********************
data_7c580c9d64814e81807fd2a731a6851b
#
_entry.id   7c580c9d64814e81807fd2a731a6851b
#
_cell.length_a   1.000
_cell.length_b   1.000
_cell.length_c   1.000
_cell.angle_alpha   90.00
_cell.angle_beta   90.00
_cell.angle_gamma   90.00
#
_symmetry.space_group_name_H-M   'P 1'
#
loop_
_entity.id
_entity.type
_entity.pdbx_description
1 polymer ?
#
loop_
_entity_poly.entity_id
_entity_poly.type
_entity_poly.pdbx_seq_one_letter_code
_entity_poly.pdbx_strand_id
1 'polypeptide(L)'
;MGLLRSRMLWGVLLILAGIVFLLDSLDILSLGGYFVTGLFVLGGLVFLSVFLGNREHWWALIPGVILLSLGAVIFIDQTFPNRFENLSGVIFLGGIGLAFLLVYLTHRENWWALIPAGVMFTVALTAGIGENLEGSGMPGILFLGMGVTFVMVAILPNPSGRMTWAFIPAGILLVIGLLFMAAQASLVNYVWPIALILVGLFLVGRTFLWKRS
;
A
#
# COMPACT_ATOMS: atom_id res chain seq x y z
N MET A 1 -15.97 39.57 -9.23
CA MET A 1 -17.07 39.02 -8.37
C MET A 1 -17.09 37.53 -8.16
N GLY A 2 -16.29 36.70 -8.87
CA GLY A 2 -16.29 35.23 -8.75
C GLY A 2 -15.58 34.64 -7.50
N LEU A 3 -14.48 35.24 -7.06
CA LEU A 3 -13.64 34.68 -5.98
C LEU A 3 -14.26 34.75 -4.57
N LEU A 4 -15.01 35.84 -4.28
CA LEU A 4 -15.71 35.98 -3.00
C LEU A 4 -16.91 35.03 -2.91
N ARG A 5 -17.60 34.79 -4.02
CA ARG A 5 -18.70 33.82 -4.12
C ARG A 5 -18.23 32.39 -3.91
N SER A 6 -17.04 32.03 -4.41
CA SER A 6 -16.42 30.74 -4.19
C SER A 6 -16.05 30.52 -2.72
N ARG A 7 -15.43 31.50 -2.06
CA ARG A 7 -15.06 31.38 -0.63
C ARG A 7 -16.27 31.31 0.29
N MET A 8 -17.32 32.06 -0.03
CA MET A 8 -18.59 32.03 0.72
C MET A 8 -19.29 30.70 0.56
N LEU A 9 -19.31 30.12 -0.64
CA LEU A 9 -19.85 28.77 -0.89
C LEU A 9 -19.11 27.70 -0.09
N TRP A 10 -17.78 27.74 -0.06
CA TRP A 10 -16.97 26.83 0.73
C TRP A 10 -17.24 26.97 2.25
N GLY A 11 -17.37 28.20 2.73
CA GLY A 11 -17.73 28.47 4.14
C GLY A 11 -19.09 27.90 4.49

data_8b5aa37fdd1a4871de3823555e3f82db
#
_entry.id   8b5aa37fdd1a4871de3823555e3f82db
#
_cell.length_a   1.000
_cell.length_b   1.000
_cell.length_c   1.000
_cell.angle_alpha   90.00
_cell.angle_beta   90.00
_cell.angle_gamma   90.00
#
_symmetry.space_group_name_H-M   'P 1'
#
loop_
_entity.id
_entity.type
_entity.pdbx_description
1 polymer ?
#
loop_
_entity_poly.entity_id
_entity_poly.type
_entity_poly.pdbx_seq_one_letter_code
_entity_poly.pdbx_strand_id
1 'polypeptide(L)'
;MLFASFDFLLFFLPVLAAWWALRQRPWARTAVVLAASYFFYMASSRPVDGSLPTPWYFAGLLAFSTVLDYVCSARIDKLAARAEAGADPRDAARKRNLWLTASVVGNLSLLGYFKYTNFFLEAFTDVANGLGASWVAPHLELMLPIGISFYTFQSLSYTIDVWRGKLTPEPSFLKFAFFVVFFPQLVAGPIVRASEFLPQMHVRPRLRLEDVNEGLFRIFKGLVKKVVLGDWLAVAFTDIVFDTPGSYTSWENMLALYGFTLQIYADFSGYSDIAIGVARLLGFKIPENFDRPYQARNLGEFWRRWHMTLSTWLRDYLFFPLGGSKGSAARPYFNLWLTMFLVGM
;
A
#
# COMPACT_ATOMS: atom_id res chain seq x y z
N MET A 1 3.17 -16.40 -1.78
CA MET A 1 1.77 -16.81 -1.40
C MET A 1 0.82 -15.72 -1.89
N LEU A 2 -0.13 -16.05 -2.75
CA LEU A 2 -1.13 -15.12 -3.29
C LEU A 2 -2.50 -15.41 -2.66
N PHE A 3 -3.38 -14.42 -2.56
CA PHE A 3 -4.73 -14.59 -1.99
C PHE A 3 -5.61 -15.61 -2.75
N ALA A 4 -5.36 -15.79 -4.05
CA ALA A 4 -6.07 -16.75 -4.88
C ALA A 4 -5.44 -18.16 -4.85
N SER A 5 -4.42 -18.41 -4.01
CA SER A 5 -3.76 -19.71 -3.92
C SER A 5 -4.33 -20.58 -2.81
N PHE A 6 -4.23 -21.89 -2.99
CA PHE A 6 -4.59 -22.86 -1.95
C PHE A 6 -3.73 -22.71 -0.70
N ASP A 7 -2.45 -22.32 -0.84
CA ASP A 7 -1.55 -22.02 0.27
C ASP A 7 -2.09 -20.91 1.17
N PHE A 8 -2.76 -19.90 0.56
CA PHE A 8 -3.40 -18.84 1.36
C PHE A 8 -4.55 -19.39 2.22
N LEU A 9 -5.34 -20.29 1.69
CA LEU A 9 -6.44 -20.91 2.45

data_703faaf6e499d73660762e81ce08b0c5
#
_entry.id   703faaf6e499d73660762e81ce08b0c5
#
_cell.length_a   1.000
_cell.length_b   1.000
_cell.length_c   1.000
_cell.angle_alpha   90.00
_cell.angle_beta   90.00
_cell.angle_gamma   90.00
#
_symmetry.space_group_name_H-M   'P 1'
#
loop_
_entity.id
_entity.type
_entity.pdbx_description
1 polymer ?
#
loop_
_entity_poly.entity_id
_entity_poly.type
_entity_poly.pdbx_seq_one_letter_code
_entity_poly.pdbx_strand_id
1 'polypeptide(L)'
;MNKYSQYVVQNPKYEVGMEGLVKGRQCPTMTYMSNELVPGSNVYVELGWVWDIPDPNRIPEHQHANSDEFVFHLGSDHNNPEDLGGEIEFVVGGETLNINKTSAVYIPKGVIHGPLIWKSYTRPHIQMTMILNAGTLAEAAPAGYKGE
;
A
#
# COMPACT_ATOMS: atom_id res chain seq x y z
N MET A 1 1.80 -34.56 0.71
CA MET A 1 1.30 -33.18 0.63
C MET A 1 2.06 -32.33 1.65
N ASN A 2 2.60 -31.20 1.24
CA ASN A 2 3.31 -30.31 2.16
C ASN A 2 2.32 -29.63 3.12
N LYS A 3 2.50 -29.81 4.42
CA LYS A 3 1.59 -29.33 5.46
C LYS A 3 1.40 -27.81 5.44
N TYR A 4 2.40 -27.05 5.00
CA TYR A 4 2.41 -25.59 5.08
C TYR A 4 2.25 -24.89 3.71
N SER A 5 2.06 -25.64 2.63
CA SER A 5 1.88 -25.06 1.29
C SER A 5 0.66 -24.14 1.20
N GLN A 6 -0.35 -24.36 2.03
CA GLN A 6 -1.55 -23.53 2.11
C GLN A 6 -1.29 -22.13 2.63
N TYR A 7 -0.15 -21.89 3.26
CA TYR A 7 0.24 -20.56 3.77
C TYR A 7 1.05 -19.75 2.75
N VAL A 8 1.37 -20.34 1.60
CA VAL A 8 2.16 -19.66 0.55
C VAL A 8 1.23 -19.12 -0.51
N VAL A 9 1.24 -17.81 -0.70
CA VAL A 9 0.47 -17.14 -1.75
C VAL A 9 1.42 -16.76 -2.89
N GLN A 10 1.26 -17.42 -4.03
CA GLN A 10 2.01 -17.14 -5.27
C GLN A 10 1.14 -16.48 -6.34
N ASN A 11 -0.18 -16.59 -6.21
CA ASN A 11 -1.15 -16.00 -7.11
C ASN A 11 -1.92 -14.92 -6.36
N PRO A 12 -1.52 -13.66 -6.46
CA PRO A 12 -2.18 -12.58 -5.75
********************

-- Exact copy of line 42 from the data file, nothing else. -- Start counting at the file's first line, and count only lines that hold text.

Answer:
C LEU A 4 -16.91 35.03 -2.91